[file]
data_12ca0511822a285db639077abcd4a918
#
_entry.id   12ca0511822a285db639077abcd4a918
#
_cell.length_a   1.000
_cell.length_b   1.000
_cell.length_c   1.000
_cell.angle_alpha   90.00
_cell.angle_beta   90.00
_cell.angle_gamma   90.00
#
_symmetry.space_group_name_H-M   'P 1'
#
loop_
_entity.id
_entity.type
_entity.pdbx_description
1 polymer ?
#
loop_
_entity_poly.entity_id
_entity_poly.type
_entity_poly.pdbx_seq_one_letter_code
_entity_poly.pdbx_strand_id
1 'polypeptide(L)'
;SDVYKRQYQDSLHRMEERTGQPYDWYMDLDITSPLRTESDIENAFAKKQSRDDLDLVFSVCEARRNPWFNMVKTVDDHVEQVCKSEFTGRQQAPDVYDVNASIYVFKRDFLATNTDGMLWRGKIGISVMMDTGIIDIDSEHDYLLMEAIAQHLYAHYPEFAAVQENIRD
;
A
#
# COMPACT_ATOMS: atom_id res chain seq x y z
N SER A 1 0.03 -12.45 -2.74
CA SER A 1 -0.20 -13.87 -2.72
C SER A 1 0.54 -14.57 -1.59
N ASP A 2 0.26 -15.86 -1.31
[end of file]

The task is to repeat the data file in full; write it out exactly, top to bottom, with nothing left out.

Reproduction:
data_12ca0511822a285db639077abcd4a918
#
_entry.id   12ca0511822a285db639077abcd4a918
#
_cell.length_a   1.000
_cell.length_b   1.000
_cell.length_c   1.000
_cell.angle_alpha   90.00
_cell.angle_beta   90.00
_cell.angle_gamma   90.00
#
_symmetry.space_group_name_H-M   'P 1'
#
loop_
_entity.id
_entity.type
_entity.pdbx_description
1 polymer ?
#
loop_
_entity_poly.entity_id
_entity_poly.type
_entity_poly.pdbx_seq_one_letter_code
_entity_poly.pdbx_strand_id
1 'polypeptide(L)'
;SDVYKRQYQDSLHRMEERTGQPYDWYMDLDITSPLRTESDIENAFAKKQSRDDLDLVFSVCEARRNPWFNMVKTVDDHVEQVCKSEFTGRQQAPDVYDVNASIYVFKRDFLATNTDGMLWRGKIGISVMMDTGIIDIDSEHDYLLMEAIAQHLYAHYPEFAAVQENIRD
;
A
#
# COMPACT_ATOMS: atom_id res chain seq x y z
N SER A 1 0.03 -12.45 -2.74
CA SER A 1 -0.20 -13.87 -2.72
C SER A 1 0.54 -14.57 -1.59
N ASP A 2 0.26 -15.86 -1.31